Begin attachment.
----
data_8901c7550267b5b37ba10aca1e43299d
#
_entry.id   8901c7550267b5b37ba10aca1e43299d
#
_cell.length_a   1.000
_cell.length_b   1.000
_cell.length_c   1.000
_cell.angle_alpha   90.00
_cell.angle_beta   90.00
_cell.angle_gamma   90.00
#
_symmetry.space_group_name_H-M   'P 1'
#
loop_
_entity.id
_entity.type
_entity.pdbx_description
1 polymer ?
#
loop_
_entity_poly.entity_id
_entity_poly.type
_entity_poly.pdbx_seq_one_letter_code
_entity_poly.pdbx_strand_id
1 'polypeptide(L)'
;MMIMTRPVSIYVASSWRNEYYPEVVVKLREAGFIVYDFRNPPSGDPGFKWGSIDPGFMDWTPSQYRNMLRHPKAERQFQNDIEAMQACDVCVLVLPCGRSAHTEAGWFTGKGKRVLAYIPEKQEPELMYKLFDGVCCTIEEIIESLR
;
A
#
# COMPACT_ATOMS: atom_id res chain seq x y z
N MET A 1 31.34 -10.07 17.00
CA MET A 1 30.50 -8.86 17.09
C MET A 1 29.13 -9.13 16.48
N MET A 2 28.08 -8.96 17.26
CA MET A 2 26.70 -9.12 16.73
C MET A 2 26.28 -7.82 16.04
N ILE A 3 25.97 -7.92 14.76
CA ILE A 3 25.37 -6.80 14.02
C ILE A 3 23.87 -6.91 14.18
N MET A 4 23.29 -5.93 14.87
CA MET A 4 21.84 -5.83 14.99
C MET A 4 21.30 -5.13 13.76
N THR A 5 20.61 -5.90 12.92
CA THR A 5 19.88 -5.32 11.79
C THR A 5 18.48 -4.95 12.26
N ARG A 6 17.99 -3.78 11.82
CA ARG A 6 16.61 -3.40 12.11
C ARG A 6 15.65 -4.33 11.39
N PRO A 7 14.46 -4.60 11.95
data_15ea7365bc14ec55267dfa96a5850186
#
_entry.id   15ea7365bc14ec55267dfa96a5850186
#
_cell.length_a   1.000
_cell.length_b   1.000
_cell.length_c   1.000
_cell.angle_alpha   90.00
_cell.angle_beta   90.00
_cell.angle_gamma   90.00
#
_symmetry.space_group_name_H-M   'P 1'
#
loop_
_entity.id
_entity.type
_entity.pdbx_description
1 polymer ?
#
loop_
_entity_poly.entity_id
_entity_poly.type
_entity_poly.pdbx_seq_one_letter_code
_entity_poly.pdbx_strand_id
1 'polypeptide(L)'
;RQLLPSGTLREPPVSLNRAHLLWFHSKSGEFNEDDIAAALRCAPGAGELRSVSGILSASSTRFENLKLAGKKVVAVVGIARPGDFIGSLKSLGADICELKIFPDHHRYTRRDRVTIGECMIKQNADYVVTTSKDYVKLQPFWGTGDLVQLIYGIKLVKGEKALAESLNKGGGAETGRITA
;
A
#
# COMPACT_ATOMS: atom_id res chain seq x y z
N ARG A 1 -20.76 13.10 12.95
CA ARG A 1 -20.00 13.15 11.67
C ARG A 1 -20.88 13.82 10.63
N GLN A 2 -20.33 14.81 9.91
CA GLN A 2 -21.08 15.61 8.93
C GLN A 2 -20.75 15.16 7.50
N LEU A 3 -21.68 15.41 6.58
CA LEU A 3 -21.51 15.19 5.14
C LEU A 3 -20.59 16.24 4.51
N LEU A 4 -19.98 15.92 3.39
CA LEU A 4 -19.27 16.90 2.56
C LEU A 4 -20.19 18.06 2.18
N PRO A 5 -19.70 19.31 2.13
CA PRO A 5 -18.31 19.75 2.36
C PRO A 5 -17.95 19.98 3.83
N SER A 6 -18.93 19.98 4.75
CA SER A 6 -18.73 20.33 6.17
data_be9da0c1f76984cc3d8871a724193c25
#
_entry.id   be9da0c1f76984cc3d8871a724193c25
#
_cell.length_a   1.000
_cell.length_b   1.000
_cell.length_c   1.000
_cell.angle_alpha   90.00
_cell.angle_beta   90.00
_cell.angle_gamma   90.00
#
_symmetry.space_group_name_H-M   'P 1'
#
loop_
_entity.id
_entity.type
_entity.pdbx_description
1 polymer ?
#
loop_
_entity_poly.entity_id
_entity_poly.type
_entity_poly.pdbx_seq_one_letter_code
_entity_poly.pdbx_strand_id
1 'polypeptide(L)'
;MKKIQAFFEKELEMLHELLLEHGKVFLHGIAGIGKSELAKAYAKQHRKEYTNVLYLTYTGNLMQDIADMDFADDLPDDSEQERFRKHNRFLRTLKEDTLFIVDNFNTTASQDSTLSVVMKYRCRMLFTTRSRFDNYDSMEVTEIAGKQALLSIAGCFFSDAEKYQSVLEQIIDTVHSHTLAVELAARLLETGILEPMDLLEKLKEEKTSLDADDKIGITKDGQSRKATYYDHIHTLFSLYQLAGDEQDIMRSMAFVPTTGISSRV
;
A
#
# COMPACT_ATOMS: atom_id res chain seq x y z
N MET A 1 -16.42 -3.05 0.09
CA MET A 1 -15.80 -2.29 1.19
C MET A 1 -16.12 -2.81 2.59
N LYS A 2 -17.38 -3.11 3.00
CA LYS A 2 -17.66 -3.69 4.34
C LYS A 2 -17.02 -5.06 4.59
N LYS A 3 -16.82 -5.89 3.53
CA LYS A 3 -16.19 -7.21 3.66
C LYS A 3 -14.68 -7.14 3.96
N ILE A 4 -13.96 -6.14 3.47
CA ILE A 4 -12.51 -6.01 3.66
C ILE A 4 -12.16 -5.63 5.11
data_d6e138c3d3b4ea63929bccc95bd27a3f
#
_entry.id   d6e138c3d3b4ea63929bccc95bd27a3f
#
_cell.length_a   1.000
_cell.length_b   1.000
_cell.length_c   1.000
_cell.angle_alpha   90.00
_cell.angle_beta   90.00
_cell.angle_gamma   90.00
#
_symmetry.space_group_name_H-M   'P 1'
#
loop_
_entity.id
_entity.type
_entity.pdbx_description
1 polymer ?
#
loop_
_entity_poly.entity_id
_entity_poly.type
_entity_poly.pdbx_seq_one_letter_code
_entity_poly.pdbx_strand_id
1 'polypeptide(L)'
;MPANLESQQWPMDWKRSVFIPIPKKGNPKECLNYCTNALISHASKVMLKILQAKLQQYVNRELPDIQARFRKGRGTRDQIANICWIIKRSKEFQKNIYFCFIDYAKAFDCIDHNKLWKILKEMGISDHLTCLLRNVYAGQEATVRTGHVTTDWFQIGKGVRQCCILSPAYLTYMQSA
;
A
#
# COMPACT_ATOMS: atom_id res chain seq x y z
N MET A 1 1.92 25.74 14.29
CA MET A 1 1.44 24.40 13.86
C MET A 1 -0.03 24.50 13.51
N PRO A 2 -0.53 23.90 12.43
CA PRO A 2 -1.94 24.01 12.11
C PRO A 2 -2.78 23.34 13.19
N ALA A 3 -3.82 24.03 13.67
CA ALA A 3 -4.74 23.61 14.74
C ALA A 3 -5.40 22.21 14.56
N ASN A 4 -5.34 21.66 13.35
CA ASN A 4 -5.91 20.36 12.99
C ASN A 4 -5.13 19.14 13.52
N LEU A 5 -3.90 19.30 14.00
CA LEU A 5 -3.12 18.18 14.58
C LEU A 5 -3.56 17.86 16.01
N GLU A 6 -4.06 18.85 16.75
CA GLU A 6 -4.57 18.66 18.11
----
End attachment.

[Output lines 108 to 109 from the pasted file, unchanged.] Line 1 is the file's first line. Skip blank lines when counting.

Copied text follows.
_symmetry.space_group_name_H-M   'P 1'
#